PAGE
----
Conversational Reading has an interesting discussion about the forthcoming Pynchon book. All the lit bloggers have been in a flurry about Against the Day being solicited on Amazon. But are we actually going to read it?

Now, I'm a fan of Pynchon, and someone who defends him to his detractors. I've read Gravity's Rainbow, The Crying of Lot 49, Slow Learner and Vineland (which is a good book, damnit). But there's this sense where maybe Pynchon hasn't grown very much; all his books seem to in some way hit the same notes, notes that he and his cohort of post-modernists were all hitting very hard in the seventies. I didn't read Mason and Dixon because it struck me as an elaborate rehash of Barth's The Sot-Weed Factor. Against the Day, from Pynchon's own description on the Amazon page, should by rights be a good book:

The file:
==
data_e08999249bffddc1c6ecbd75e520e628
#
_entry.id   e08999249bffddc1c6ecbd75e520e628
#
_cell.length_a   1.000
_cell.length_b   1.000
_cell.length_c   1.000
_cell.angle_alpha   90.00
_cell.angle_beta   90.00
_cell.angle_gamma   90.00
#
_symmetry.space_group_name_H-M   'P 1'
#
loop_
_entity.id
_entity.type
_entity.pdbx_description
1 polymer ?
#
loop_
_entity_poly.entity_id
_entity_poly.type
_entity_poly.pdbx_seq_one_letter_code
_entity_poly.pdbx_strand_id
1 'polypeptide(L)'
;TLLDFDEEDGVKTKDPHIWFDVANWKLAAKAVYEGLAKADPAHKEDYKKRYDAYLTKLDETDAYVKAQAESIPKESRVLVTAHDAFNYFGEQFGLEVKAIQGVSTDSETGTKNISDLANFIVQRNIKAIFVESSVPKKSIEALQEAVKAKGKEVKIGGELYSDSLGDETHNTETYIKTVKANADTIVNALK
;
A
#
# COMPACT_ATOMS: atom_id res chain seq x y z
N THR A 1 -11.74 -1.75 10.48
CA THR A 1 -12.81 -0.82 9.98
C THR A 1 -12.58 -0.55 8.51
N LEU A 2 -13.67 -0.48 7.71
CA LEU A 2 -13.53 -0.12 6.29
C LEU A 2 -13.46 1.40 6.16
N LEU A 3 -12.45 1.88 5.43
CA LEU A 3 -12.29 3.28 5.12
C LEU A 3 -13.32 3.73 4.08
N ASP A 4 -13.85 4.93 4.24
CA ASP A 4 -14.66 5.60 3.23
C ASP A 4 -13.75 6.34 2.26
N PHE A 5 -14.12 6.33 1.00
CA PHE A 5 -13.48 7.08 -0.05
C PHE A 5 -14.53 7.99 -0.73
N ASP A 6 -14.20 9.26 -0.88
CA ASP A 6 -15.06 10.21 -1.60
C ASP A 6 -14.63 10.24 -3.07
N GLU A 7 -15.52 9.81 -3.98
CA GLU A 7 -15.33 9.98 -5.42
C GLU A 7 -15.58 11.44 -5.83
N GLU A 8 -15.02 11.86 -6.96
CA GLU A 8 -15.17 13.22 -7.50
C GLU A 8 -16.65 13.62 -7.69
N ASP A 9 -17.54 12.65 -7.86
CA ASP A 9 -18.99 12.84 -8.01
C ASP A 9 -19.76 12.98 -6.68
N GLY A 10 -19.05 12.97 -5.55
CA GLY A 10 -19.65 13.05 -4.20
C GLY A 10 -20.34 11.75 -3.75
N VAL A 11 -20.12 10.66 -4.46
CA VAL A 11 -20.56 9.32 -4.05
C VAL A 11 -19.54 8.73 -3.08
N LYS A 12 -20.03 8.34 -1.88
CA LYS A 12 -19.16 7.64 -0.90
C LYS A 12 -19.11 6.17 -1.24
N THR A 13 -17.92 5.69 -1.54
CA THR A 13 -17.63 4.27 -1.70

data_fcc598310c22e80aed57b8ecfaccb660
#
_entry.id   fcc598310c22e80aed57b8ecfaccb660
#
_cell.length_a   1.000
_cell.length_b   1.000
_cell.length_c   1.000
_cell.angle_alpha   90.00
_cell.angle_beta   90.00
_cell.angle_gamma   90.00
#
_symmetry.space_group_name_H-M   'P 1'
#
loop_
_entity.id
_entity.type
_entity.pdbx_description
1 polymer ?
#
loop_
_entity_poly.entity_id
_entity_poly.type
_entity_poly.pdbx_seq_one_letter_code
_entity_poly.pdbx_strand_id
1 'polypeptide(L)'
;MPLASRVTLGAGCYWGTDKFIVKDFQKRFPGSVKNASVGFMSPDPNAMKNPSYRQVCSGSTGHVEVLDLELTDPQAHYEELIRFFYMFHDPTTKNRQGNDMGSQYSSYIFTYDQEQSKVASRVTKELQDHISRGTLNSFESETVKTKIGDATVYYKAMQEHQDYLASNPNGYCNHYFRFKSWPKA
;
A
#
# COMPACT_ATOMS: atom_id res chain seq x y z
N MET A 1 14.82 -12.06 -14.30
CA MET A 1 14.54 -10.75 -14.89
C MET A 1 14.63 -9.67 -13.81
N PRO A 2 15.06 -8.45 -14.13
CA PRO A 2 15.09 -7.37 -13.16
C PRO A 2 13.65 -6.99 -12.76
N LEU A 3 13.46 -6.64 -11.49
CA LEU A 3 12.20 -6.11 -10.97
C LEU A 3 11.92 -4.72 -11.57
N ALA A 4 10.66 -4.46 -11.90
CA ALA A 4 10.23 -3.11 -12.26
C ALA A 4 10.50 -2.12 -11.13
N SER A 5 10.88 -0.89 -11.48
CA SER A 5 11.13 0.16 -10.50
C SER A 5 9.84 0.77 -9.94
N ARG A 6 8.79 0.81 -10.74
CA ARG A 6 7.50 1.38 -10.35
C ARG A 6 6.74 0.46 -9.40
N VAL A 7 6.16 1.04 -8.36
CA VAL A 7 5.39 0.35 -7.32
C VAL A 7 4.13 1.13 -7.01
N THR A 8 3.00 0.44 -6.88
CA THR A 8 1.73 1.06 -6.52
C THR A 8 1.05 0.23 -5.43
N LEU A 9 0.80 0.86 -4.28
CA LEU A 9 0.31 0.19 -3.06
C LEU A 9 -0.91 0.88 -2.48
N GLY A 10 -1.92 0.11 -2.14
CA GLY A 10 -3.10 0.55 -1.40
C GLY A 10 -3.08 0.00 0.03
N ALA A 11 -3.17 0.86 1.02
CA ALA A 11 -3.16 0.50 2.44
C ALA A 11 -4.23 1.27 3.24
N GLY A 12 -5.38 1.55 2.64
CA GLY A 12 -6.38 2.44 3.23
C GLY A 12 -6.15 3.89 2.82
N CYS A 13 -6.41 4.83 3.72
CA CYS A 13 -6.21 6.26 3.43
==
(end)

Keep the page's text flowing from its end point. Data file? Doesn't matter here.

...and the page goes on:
The sizable cast of characters includes anarchists, balloonists, gamblers, corporate tycoons, drug enthusiasts, innocents and decadents, mathematicians, mad scientists, shamans, psychics, and stage magicians, spies, detectives, adventuresses, and hired guns. There are cameo appearances by Nikola Tesla, Bela Lugosi, and Groucho Marx.

Right on, right on. And yet, somehow, I'm just not sure if I want to wade through another 900 page book by the man, even with Groucho Marx. People who picked up the "Pynchonesque" mantle, like David Foster Wallace and Mark Danielewski, are interesting because of the way they evolved from Pynchon, in the way they extended and mutated his ideas and created new things out of them. This strikes me as something Pynchon himself seems to have failed at.

Yet, I'll hold off for the reviews. If there's a consensus that this is the Pynchon book that breaks to mold, well then it'd be something to see.